Book Box | Why we need spy stories - Hindustan Times
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Book Box | Why we need spy stories

May 25, 2024 06:42 PM IST

From spotting the liar, to sharpening our intuition, reading spy stories is a fun way to pick up smart skills

Dear Reader,

Agent Sonya by Ben Macintyre(Sonya Dutta Choudhury ) PREMIUM
Agent Sonya by Ben Macintyre(Sonya Dutta Choudhury )

We need spy stories to exercise our intuitive brains. These stories are like life-sized puzzles — through the twists and turns of the plot, we scan behavioural patterns of the characters, their reactions and micro-reactions and pick out the incongruities. All this leads us to ask the questions: Who do we trust and who do we look out for?

We need spy stories for a masterclass in the art of wearing masks and deception to look through the masks people around us put on. Robert Greene has a wonderful chapter in his The Laws of Human Nature about the masks human beings wear and how to see past them. Reading a spy novel is an extremely pleasurable way to learn how to do this. Spies must wear their masks all the time, with close friends and relations as well.

We need spy stories to understand the real truths of history and geopolitics. For the true story of the drug trade in Afghanistan, for instance, read The Cobra by Fredrick Forsyth, for the unvarnished realities of the Cold War, read John le Carre and The Spy and the Traitor by Ben Macintyre, and for the secret stories about Israel read Mossad: The Greatest Missions of the Israeli Secret Service as well as the Gabriel Allon series by Daniel D’Silva.

We need spy stories to teach us the survival skills of keen observation, to train our senses to be razor sharp to all movement, to mal-intentions, to scan our horizons and ensure our exits are always open, to imprint the topography of a place on our brains, exercising the spatial skills necessary for human survival, achieving all these tautening and tightenings whilst we sit in our armchairs reading the cat and mouse games of spies, our neurons mirroring what our spy story protagonists are experiencing — tension, terror and triumph.

The Spy and the Traitor(Sonya Dutta Choudhury)
The Spy and the Traitor(Sonya Dutta Choudhury)

We need spy stories to catapult us across the world — from a safe house in Honolulu to a skyscraper in Singapore, and from there on a Cessna flight to a hideout in the Malaysian jungle.

We read spy stories for the spies themselves — the incredible panoply of personalities — the world-weary Smiley, the slow horse spooks of Slough House in the novels of Mick Herron, the Agency operatives, the contractor killer spies for hire, the female assassins and the outlier true life spy like my namesake — Agent Sonya. You can read all about her in the book by Ben Macintyre.

We read spy stories to understand what drives a human being to live this double life — is it James Bond-like glamour? Is it the adrenaline rush of living a life on the edge? Or is it the idealism of belief, of an idea or a cause, like the World War II female spies in The Alice Network by Kate Quinn? Perhaps, it is the feeling of being wronged by society, of being sidelined and made to feel small thus becoming a spy as a secret way to get back by betraying a world that hasn’t recognized you. Or perhaps it is much baser – simply the extra money.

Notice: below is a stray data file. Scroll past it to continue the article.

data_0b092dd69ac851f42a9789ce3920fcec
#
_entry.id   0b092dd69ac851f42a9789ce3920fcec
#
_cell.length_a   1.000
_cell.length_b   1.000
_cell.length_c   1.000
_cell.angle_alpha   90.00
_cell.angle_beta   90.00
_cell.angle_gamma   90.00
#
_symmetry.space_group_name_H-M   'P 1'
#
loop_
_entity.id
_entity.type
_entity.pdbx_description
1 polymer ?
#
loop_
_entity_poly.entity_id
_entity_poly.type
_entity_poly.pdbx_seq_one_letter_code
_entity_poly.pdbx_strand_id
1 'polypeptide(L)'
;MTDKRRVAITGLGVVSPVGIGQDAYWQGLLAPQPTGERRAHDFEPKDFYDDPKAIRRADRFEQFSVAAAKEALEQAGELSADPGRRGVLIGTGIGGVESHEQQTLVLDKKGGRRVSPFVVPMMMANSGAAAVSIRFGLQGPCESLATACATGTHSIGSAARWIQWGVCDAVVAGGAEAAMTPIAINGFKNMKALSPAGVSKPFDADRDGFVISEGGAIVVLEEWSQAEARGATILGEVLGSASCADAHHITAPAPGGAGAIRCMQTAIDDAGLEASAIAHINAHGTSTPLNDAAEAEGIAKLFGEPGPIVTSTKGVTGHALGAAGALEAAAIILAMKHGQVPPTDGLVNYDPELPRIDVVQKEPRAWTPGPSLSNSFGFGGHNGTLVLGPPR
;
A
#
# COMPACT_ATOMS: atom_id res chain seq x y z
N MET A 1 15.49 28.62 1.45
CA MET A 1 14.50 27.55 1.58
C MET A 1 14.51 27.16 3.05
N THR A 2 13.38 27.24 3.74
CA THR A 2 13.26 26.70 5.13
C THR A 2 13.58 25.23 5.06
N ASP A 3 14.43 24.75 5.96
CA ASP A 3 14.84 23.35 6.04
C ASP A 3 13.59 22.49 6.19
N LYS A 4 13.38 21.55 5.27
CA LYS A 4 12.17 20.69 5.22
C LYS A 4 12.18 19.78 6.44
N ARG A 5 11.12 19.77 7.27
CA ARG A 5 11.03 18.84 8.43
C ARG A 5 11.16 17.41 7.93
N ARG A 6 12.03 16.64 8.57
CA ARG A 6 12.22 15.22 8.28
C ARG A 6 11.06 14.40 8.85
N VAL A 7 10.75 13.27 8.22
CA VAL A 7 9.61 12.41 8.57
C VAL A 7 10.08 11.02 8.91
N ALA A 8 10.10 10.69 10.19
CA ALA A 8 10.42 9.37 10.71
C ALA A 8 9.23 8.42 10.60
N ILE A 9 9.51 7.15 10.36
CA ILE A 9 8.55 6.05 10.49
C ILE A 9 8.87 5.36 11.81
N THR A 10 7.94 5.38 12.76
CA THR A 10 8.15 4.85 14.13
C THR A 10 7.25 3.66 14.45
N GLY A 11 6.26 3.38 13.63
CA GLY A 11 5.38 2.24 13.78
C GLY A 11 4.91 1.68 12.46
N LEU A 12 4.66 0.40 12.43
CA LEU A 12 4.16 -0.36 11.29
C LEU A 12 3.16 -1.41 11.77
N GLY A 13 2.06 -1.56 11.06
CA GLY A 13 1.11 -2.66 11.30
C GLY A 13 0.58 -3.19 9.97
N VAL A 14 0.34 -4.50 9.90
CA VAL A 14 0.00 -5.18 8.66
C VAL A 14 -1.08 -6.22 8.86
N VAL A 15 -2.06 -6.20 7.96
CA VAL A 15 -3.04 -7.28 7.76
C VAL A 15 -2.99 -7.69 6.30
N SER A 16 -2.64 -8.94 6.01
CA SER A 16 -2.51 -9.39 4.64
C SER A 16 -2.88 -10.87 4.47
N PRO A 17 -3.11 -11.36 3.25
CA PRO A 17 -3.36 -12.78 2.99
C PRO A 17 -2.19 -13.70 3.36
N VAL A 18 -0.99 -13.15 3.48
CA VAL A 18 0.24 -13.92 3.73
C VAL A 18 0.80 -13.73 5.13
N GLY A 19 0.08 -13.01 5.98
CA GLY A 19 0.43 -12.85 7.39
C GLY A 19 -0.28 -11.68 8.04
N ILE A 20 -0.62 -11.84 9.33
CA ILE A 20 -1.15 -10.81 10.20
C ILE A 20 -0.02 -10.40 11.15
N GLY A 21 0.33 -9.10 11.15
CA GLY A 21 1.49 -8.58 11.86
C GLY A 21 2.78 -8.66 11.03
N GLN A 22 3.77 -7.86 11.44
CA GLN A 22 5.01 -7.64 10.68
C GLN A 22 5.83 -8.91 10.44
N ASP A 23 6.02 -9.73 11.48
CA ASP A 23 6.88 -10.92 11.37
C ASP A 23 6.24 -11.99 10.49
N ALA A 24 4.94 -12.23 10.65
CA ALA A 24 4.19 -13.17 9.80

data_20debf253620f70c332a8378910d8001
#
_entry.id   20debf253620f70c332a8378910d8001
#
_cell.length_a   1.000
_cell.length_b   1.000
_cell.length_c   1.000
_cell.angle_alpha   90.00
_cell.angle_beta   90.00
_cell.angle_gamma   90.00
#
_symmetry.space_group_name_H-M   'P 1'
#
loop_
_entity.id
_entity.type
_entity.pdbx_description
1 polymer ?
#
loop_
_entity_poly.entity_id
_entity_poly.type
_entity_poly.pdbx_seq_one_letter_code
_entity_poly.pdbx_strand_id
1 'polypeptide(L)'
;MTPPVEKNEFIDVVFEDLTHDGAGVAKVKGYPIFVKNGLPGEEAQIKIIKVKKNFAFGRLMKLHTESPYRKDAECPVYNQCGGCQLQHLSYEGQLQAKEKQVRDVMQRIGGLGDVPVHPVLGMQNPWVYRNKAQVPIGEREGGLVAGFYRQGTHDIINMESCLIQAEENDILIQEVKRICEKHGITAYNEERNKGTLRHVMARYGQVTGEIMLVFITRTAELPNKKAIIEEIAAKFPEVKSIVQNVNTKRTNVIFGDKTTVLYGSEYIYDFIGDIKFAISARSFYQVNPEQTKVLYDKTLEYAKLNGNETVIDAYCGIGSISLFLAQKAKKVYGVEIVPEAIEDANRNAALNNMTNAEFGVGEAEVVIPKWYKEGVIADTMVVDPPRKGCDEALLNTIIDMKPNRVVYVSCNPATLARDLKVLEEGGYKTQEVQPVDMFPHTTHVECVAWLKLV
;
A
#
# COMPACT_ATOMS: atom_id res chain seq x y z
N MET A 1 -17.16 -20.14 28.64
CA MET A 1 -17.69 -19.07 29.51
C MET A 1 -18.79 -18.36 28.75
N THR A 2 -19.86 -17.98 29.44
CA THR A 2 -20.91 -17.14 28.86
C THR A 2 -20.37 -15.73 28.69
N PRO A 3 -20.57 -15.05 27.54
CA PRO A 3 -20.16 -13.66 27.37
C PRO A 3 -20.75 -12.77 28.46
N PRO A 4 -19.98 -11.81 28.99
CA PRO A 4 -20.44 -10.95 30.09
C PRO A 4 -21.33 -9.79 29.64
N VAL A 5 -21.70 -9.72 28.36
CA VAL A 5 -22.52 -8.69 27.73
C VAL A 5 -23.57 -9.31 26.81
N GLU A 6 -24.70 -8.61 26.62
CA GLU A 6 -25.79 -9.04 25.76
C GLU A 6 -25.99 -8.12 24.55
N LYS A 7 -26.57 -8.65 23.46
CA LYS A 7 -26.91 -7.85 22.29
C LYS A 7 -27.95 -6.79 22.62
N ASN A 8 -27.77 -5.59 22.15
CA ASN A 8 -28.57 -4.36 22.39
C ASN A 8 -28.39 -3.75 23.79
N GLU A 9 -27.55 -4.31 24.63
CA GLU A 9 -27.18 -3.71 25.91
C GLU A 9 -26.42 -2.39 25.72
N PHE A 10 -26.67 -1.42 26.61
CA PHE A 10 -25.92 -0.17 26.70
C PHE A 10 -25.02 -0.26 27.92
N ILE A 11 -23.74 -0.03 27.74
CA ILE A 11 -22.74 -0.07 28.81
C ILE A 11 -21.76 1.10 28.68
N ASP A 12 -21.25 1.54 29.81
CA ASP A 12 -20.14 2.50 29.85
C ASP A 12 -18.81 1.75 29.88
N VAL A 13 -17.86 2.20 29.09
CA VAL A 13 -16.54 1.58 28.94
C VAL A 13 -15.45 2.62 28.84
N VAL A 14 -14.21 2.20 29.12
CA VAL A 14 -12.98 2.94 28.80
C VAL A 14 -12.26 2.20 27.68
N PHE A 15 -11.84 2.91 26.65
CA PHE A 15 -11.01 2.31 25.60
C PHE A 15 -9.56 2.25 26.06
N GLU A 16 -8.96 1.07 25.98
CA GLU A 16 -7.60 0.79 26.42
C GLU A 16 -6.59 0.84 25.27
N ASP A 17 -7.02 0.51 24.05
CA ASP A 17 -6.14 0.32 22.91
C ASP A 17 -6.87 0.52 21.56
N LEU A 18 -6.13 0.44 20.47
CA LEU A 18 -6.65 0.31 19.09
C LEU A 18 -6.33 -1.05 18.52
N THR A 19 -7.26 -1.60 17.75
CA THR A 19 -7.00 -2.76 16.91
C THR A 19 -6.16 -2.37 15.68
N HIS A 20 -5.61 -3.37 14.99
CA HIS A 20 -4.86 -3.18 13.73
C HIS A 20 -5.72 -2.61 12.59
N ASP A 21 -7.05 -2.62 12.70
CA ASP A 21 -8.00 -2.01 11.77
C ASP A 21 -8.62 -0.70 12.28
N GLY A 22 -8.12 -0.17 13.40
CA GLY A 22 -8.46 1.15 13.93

We also read spy stories for that most powerful of human emotions - for hope. In a chaotic world where might is right, it is the lowly spy, the single idealistic woman who can use her brains and her daring to turn the tide of battle, thus changing the course of history or the single man who averts a possible war, like Oleg Gordievsky in The Spy and the Traitor.

If these reasons persuade you to read a spy story or two this weekend, begin with The Scarlet Papers, a witty combination of the old-world spy thriller with a fast-paced modern plot which centres around Scarlet King, the legendary female spy, who is now 92 and wants to publish her memoirs, stirring up a scramble in intelligence services of the world, all of whom are desperate to stop this from happening.

Birdwatching by Stephen Alter(Sonya Dutta Choudhury )
Birdwatching by Stephen Alter(Sonya Dutta Choudhury )

And if you’d rather begin closer home, Birdwatching by Stephen Alter is a brilliant bet. Its pleasantly paced storytelling has a great sense of atmosphere, as the action moves from Lutyens Delhi to the North East, with spooks and other colourful characters. And then there are the birds.

Next week, I bring you a chat with the greatest spy storyteller of them all: the bestselling author and journalist Ben Macintyre, where he talks about his many conversations with real-life spies, including spies in the subcontinent.

Until then, Happy Reading.

Sonya Dutta Choudhury is a Mumbai-based journalist and the founder of Sonya’s Book Box, a bespoke book service. Each week, she brings you specially curated books to give you an immersive understanding of people and places. If you have any reading recommendations or suggestions, write to her at sonyasbookbox@gmail.com

Books referred to in this edition of Book Box

The Laws of Human Nature by Robert Greene

The Cobra by Fredrick Forsyth

Mossad: The Greatest Missions of the Israeli Secret Service by Michael Bar-Zohar

The Spy and the Traitor by Ben Macintyre

Agent Sonya by Ben Macintyre

The Alice Network by Kate Quinn

The Scarlet Papers by Matthew Richardson

Birdwatching by Stephen Alter

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